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SNMP(3)		      User Contributed Perl Documentation	       SNMP(3)

       AnyEvent::SNMP -	adaptor	to integrate Net::SNMP into AnyEvent.

	use AnyEvent::SNMP;
	use Net::SNMP;

	# just use Net::SNMP and AnyEvent as you like:

	# use a	condvar	to transfer results, this is
	# just an example, you can use a naked callback	as well.
	my $cv = AnyEvent->condvar;

	# ... start non-blocking snmp request(s)...
	Net::SNMP->session (-hostname => "",
			    -community => "public",
			    -nonblocking => 1)
		 ->get_request (-callback => sub { $cv->send (@_) });

	# ... do something else	until the result is required
	my @result = $cv->wait;

       This module implements an alternative "event dispatcher"	for Net::SNMP,
       using AnyEvent as a backend. This integrates Net::SNMP into AnyEvent.
       That means you can make non-blocking Net::SNMP calls and	as long	as
       other parts of your program also	use AnyEvent (or some event loop
       supported by AnyEvent), they will run in	parallel.

       Also, the Net::SNMP scheduler is	very inefficient with respect to both
       CPU and memory usage. Most AnyEvent backends (including the pure-perl
       backend)	fare much better than the Net::SNMP dispatcher.

       Another major added fetaure of this module over Net::SNMP is automatic
       rate-adjustments:  Net::SNMP is so slow that firing a few thousand
       requests	can cause many timeouts	simply because Net::SNMP cannot
       process the replies in time. This module	automatically adapts the send
       rate to avoid false timeouts caused by slow reply processing.

       A potential disadvantage	of this	module is that replacing the
       dispatcher is not at all	a documented thing to do, so future changes in
       Net::SNP	might break this module	(or the	many similar ones).

       This module does	not export anything and	does not require you to	do
       anything	special	apart from loading it before doing any non-blocking
       requests	with Net::SNMP.	It is recommended but not required to load
       this module before "Net::SNMP".

       $AnyEvent::SNMP::MAX_OUTSTANDING	(default: 50, dynamic)
       AnyEvent::SNMP::set_max_outstanding $new_value
	   Use this package variable to	restrict the number of outstanding
	   SNMP	requests at any	point in time.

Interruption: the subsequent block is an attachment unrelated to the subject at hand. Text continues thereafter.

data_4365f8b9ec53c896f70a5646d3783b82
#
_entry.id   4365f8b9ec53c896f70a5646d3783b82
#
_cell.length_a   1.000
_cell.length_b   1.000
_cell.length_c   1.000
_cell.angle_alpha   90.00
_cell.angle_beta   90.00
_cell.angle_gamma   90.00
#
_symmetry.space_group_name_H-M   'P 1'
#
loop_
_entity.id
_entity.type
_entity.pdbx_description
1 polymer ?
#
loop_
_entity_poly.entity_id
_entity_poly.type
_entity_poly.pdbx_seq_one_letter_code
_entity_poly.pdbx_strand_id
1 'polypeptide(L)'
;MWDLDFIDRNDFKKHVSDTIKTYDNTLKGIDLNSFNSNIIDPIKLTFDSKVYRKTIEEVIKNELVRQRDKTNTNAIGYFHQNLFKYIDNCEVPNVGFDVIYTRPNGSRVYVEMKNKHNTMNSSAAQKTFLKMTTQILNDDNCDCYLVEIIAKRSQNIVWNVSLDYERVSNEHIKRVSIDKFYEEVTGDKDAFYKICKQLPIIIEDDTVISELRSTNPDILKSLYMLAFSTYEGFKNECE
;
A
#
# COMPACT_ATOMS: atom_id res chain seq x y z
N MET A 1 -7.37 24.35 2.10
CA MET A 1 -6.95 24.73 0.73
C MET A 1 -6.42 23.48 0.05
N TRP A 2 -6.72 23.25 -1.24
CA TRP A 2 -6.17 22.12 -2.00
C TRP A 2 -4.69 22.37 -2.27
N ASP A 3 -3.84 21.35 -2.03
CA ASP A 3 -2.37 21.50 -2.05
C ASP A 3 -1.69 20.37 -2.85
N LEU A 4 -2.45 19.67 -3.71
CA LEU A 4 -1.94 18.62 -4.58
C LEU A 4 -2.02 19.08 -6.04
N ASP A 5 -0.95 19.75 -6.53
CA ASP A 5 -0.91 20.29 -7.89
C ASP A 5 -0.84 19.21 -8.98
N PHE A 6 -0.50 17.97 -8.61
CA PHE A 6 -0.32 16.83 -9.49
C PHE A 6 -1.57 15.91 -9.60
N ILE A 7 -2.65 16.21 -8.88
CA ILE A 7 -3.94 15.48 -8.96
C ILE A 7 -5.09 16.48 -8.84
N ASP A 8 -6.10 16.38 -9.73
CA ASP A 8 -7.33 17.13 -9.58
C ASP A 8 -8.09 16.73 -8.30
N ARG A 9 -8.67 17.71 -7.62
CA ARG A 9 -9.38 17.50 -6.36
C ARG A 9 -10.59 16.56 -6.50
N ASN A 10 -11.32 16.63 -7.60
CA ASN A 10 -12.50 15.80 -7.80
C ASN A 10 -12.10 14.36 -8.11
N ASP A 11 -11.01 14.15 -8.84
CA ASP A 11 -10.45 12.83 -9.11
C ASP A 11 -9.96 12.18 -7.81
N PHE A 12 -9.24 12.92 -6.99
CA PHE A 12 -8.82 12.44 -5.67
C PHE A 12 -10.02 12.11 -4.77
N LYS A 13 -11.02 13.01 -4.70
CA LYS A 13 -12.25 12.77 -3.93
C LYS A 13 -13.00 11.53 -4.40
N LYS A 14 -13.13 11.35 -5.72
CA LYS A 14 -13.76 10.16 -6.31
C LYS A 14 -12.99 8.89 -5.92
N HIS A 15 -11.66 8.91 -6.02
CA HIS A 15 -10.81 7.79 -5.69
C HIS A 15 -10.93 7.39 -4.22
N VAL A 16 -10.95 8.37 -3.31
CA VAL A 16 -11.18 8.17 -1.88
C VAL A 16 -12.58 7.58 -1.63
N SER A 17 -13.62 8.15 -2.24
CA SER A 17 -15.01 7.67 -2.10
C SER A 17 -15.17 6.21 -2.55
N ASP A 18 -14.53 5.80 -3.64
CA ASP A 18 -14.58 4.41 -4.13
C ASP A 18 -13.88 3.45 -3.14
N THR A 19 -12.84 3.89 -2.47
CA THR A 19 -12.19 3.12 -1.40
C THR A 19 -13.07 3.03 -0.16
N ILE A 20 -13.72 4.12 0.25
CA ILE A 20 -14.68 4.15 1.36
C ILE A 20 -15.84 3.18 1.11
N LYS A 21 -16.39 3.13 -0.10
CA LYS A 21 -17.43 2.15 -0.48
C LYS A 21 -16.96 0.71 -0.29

Net::SNMP is	very fast at creating and sending SNMP requests, but
	   much	slower at parsing (big,	bulk) responses. This makes it easy to
	   request a lot of data that can take many seconds to parse.

	   In the best case, this can lead to unnecessary delays (and even
	   time-outs, as the data has been received but	not yet	processed) and
	   in the worst	case, this can lead to packet loss, when the receive
	   queue overflows and the kernel can no longer	accept new packets.

	   To avoid this, you can (and should) limit the number	of outstanding
	   requests to a number	low enough so that parsing time	doesn't
	   introduce noticable delays.

	   Unfortunately, this number depends not only on processing speed and
	   load	of the machine running Net::SNMP, but also on the network
	   latency and the speed of your SNMP agents.

	   AnyEvent::SNMP tries	to dynamically adjust this number upwards and

	   Increasing $MAX_OUTSTANDING will not	automatically use the extra
	   request slots. To increase $MAX_OUTSTANDING and make
	   "AnyEvent::SNMP" make use of	the extra paralellity, call
	   "AnyEvent::SNMP::set_max_outstanding" with the new value, e.g.:

	      AnyEvent::SNMP::set_max_outstanding 500;

	   Although due	to the dynamic adjustment, this	might have little
	   lasting effect.

	   Note	that you can use Net::SNMP::XS to speed	up parsing of
	   responses considerably.

       $AnyEvent::SNMP::MIN_RECVQUEUE (default:	8)
       $AnyEvent::SNMP::MAX_RECVQUEUE (default:	64)
	   These values	specify	the minimum and	maximum	receive	queue length
	   (in units of	one response packet).

	   When	AnyEvent::SNMP handles $MAX_RECVQUEUE or more packets per
	   iteration it	will reduce $MAX_OUTSTANDING. If it handles less than

	   This	has the	result of adjusting the	number of outstanding requests
	   so that the recv queue is between the minimum and maximu, usually.

	   This	algorithm works	reasonably well	as long	as the responses,
	   response latencies and processing times are the same	size per
	   packet on average.

       This module may be used as a drop in replacement	for the
       Net::SNMP::Dispatcher in	existing programs. You can still call
       "snmp_dispatcher" to start the event-loop, but then you loose the
       benefit of mixing Net::SNMP events with other events.

	  use AnyEvent::SNMP;
	  use Net::SNMP;

	  # just use Net::SNMP as before

	  # ...	start non-blocking snmp	request(s)...
	  Net::SNMP->session (
		-hostname    =>	"",
		-community   =>	"public",
		-nonblocking =>	1,
	     )->get_request (-callback => sub {	... });


       AnyEvent, Net::SNMP, Net::SNMP::XS, Net::SNMP::EV.

	Marc Lehmann <>

perl v5.32.1			  2012-04-15			       SNMP(3)


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